Cliffs CEO ‘in no hurry’ to build 2nd HBI plant

This rendering shows Cleveland Cliffs’ plans for a hot-briquetted iron (HBI) plant in Toledo, Ohio. (PHOTO: Cleveland-Cliffs)

These days, Cleveland-Cliffs CEO Lourenco Goncalves seems positively jubilant in his quarterly earnings calls with investors and the media.

And why not? The first quarter of the year is normally pretty slow. That’s when iron ore ships are docked until ice retreats from the Great Lakes. Nevertheless, Cliffs performed well ahead of expectations in the first quarter of 2019 according to yesterday’s earnings call.

Furthermore, Goncalves detailed how Cliffs is buying back common stock and significantly reducing debt that just a few years ago threatened to put the company into bankruptcy. Goncalves even took time to thank investors who shorted Cliffs’ stock back then, arguing it helped them pay off debt quicker.

Why the good news? High demand for iron ore, limited supply due to disasters in Brazil, and, according to Goncalves, good strategic decisions to diversify its array of higher quality iron ore products.

Case in point: the company’s new hot-briquetted iron (HBI) plant now under construction in Toledo, Ohio. As Goncalves explains in the call, HBI is essentially direct-reduced iron (DRI), the kind of iron required by electric arc furnaces to make steel. These are rapidly becoming the industry standard, comprising the vast majority of new steel furnaces all over the world.

Northshore Mining in Babbitt and Silver Bay, a Cliffs property, will supply pellets to this new plant. Meantime, other Cliffs mines in Eveleth, (until the end of the year) Hibbing, and Michigan will fulfill a long list of other ore contracts.

If you’re working for a Cliffs-owned mine in Northern Minnesota, you’re certainly happy with this news. But if you’re wondering whether the Mesabi Iron Range will ever make the leap from providing iron ore to housing an HBI/DRI plant of its own, well, you’re still waiting.

Goncalves told investors he wasn’t in a hurry to start a second HBI plant after finishing the one in Toledo later this year. That throws cold water on the notion that he might swoop in and “take over” the long-suffering former Essar Steel Nashwauk project in the near future.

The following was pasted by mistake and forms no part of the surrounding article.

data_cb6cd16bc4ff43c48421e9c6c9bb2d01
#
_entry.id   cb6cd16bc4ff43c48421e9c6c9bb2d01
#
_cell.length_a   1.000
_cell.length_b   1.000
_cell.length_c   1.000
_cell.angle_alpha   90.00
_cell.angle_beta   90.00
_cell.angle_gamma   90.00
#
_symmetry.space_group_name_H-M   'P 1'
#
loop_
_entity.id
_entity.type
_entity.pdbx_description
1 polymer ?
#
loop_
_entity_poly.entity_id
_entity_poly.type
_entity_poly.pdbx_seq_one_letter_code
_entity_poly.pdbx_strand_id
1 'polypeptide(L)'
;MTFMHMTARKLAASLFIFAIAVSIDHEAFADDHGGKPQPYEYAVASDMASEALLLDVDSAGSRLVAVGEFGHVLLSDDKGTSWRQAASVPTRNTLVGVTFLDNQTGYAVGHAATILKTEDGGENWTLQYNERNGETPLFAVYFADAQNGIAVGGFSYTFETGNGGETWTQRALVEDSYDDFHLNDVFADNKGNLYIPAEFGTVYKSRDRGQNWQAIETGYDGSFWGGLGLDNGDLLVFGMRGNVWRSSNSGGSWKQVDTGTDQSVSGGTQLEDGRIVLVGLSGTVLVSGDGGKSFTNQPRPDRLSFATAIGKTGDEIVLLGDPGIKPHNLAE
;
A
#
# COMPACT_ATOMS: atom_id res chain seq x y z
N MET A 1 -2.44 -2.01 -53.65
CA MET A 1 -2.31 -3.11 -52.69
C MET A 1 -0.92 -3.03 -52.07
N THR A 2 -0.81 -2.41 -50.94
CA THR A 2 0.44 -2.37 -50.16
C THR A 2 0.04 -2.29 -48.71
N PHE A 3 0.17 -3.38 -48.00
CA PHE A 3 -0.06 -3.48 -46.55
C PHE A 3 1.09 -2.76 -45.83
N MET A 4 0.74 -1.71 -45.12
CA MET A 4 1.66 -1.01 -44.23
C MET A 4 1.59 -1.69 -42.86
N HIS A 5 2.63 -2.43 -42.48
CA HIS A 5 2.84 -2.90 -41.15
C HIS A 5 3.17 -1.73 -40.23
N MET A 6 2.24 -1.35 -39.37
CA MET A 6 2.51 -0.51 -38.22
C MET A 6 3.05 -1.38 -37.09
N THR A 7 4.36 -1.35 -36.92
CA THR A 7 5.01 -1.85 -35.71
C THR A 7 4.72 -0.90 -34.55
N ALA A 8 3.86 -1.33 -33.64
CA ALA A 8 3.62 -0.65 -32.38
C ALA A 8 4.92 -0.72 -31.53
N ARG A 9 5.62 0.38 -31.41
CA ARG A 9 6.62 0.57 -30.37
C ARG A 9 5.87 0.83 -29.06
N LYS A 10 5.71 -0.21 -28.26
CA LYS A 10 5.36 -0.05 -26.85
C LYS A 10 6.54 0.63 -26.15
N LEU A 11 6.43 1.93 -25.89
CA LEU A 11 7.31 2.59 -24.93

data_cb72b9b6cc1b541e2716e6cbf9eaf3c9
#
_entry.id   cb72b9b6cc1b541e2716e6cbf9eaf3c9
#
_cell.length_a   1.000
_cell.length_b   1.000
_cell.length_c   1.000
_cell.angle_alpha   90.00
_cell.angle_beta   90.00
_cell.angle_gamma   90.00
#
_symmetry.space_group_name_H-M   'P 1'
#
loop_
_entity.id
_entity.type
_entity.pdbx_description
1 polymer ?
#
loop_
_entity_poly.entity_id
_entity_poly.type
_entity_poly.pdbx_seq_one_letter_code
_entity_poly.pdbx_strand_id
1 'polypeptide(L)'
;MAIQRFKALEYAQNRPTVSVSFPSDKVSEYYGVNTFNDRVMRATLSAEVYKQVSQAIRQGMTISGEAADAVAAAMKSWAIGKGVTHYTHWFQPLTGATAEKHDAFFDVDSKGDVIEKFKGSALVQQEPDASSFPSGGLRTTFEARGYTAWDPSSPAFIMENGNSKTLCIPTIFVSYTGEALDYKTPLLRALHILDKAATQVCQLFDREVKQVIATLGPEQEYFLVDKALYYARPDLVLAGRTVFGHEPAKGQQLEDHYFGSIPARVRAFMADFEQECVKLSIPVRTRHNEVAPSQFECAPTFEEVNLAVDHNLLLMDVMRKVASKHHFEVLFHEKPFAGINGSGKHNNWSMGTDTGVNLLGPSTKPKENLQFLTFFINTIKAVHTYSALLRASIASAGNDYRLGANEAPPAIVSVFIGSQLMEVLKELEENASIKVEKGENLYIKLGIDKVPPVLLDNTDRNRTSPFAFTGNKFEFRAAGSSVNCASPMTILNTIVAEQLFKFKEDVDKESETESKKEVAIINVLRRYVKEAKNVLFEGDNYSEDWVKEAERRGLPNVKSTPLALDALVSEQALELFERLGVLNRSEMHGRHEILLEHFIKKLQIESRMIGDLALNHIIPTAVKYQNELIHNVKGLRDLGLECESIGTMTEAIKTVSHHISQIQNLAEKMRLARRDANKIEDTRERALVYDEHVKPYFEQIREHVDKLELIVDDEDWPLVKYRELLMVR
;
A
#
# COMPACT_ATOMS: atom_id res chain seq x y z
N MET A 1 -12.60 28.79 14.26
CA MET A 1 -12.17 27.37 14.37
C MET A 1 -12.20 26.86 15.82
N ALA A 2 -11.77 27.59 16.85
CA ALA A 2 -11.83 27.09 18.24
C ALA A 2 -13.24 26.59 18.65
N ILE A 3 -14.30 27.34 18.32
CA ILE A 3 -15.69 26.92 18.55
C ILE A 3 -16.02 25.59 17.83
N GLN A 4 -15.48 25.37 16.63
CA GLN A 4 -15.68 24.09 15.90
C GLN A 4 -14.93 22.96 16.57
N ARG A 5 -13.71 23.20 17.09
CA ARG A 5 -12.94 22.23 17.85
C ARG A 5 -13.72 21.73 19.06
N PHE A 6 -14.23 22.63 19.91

Mesabi Metallics, still the company of record for that project, finds itself at another crossroads with the state of Minnesota. They claim they can build an iron ore mine. Meanwhile, the state seeks to debar Essar Steel, which currently has a partial interest in Mesabi Metallics.

Recently, the Itasca County Board passed a well-meaning but feckless resolution demanding action, but the truth is we’re stuck. Cliffs owns critical land adjacent to the Mesabi Metallics project. Mesabi Metallics likely can’t raise money or sell out for a fair price so long as that remains true.

Goncalves referenced “options” in the works regarding his future iron ore supply needs. Nashwauk might well be one of those options, but it’s probably not the only one.

What does all this mean? Well, my take is this. “We,” meaning broadly the people of the Iron Range, would benefit from seeing value-added iron ore products like HBI produced in our region, near our ore. We had hoped that something like this would happen during the current upswing in the iron ore market.

However, HBI on the Range now seems several years, not months, in our future. That means we risk seeing a retreat in the markets, requiring yet another recovery, before capital will be available for such a project.

Of course, maybe the cool rhetoric is another of Goncalves stratagems; perhaps he is simply driving down the asking price of the Nashwauk project even more. Or, perhaps a company like ArcelorMittal — the world’s largest steelmaker — holds some cards in this, something we’ve discussed here.

In any event, barring progress in the next few months by Mesabi Metallics, it would appear the Nashwauk project will spend another winter in purgatory.

A weary Iron Range awaits evidence to the contrary.


  1. I don’t think there’s any doubt about “L.G.” wanting to mine Nashwauk. With that in mind, I believe Minnesota has the leverage to get him to commit to building HBI-2 on the range, and in the immediate future.

  2. The only thing I want to point out is that HBI is an improvement over DRI because it can be shipped farther without the risks present in DRI (self-heating when in stockpile, which is a safety hazard). Therefore HBI will be able to be shipped farther from Ohio down to the EAF facilities in the Southern US (via rail, then Ohio-Mississippi float). It’s a strategically better material than the DRI that Mesabi Metallics was/is/maybe going to build at Nashwauk.

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